Brennan: Hey, I may have been wrong about Russia collusion after all

Just remember that this man ran intelligence efforts for the US. For two years, former CIA director John Brennan appeared on media outlets, most prominently MSNBC, and insinuating that he had inside knowledge about Donald Trump’s collusion with the Russians. Now that Robert Mueller has exonerated Trump on collusion, Brennan now says that, er … he must have gotten out a little over his skis:

Oopsie! His bad. The egg on Brennan’s face looks similar to that on any number of pundit faces after this weekend. Pundits get paid to opine, however, and that involves batting averages, for better or worse. (In this case, almost entirely worse.) Brennan’s case is much different, however. He didn’t just represent himself as an analyst — Brennan represented himself as an insider with inside knowledge of the case. And media outlets, again mainly MSNBC, slurped that misinformation-as-truth down enthusiastically.

ABC’s Terry Moran highlights a recent example of Brennan on MSNBC misinforming viewers about his knowledge of Russia and collusion, predicting two weeks ago that Mueller was about to drop indictments on Trump and everyone else. The only wish Brennan had was that Mueller avoid March 15th for the big reveal because of its historical relevance as “the ides of March” and the assassination of Julius Caesar.

As Moran points out now, Brennan needs to answer for his part in a character assassination instead. And so does MSNBC:

Brennan’s part of a larger accounting over Russiagate as well. Kim Strassel wonders whether we will get an answer as to how Brennan, Clapper, and the Obama administration finagled FISA to spy on its political opponents. Strassel focuses on the FBI but this applies to Brennan too, who was in charge of US intelligence at the time — and has certainly represented himself as in the loop on the operation:

Attorney General William Barr has reported to Congress that special counsel Robert Mueller has cleared President Trump and his campaign team of claims of conspiring with Russia during the 2016 election. This is more than an exoneration. It’s a searing indictment of the Federal Bureau of Investigation, as well as a reminder of the need to know the story behind the bureau’s corrosive investigation.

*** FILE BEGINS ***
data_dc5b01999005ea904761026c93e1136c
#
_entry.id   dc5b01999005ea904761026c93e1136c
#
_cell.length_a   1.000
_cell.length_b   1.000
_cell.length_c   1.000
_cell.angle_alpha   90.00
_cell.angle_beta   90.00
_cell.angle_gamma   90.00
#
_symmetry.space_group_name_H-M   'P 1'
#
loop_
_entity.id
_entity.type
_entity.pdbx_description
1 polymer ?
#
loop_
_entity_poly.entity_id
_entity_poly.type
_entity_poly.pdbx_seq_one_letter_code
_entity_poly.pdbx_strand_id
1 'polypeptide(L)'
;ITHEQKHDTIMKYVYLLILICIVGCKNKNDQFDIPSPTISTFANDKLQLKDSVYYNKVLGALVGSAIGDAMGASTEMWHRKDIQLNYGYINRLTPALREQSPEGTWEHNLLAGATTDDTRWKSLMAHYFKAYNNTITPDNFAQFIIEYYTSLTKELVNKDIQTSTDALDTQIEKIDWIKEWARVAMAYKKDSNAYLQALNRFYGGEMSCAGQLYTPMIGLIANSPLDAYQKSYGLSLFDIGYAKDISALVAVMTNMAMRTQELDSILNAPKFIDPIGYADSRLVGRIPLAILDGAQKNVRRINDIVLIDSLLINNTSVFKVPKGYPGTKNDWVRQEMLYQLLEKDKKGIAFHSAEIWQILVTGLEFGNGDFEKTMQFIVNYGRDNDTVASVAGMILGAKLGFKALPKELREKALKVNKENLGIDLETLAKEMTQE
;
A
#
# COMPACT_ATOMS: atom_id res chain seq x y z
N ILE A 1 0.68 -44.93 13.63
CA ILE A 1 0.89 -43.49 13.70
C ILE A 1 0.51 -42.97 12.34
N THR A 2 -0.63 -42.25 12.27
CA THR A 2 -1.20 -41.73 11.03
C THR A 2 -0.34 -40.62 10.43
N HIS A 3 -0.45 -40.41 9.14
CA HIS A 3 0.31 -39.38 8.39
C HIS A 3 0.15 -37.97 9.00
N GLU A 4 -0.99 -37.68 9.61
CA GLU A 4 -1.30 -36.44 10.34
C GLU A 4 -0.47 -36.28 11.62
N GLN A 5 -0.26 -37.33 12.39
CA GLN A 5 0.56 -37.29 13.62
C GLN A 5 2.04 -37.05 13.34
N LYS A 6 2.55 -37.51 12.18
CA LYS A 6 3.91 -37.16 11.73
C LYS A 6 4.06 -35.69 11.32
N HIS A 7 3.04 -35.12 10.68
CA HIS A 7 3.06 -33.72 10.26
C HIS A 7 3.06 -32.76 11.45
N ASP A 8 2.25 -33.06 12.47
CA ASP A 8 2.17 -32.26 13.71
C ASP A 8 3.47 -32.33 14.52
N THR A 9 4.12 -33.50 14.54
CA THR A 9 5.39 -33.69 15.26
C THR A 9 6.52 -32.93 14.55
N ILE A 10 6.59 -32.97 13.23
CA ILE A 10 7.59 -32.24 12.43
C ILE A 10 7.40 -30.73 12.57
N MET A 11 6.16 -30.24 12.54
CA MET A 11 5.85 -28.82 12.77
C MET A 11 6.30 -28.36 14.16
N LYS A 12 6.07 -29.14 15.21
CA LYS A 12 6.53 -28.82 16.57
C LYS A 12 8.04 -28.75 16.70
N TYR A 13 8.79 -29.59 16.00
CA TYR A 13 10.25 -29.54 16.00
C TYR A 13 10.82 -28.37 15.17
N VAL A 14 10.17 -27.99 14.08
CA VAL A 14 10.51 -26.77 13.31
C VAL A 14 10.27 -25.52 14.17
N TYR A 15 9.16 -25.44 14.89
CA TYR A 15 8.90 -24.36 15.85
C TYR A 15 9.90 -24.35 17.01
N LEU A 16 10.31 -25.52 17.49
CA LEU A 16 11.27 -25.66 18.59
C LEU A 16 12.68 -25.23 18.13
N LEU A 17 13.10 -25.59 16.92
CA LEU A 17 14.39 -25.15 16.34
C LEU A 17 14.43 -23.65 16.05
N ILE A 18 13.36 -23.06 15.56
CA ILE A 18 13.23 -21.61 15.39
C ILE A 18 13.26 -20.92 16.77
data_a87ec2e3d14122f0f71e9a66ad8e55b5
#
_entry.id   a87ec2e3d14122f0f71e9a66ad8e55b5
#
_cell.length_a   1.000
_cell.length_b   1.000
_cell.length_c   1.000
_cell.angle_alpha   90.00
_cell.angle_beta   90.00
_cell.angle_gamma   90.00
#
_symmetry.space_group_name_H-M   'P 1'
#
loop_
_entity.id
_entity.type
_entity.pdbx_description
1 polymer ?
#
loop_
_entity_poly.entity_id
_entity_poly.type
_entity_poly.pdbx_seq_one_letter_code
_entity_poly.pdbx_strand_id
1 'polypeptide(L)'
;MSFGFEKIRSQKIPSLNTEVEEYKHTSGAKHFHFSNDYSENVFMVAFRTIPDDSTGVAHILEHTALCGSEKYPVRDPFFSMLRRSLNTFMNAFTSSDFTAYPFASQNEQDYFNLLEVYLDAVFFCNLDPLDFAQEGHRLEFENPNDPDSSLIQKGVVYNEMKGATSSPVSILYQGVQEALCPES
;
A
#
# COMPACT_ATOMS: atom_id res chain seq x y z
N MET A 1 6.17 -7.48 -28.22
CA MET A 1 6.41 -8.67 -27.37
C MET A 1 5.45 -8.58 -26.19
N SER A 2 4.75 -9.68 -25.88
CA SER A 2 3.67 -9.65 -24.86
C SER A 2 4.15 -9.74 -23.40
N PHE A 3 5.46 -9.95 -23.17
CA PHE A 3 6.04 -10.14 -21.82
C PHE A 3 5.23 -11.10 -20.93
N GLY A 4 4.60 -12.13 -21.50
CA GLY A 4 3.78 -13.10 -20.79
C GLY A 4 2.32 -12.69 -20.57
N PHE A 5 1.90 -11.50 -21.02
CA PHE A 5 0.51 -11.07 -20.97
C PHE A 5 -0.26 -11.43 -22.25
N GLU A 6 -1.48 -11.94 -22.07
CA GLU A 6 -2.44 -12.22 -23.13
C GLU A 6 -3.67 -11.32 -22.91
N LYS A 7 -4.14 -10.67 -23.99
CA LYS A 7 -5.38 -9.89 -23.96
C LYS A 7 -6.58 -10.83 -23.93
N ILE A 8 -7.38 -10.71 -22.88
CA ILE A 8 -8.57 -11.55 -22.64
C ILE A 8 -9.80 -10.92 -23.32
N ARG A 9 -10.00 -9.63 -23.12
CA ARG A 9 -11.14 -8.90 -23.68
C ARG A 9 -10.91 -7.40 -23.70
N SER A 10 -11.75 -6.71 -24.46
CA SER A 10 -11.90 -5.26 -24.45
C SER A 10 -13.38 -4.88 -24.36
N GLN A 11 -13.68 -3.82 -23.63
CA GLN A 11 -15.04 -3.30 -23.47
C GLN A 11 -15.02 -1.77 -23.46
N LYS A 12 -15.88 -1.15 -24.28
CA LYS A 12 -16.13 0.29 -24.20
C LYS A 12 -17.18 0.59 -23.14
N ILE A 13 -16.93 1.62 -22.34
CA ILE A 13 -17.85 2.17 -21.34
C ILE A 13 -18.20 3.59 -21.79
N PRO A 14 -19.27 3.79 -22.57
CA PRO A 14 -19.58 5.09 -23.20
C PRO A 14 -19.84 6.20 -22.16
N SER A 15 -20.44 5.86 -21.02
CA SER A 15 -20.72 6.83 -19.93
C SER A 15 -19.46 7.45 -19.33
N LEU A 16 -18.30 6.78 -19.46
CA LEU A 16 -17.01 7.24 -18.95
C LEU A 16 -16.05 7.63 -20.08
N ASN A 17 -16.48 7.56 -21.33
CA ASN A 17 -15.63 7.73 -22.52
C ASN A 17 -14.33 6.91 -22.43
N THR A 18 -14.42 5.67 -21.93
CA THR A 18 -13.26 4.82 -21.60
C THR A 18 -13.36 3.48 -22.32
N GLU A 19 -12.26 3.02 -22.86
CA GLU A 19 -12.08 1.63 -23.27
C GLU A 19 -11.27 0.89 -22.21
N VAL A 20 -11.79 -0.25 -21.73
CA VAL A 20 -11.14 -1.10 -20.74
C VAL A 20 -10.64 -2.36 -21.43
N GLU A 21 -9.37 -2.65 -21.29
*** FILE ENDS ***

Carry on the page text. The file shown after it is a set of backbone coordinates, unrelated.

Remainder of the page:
Mr. Mueller’s report likely doesn’t put it that way, but it’s the logical conclusion of his no-collusion finding. The FBI unleashed its powers on a candidate for the office of the U.S. presidency, an astonishing first. It did so on the incredible grounds that the campaign had conspired to aid a foreign government. And it used the most aggressive tools in its arsenal—surveillance of U.S. citizens, secret subpoenas of phone records and documents, even human informants.

The wreckage is everywhere. The nation has been engulfed in conspiracy theories for years. A presidency was hemmed in by the threat of a special counsel. Citizens have gone to jail not for conspiracy, but for after-the-fact interactions with Mr. Mueller’s team. Dozens more have spent enormous amounts of money and time defending their reputations.

We spent two years waiting for the answer on questions that turned out to be baseless. Let’s hope we don’t wait two years to get accountability for those who, like Brennan, politicized counterintelligence and provided misleading and outright false testimony to further their partisan agendas.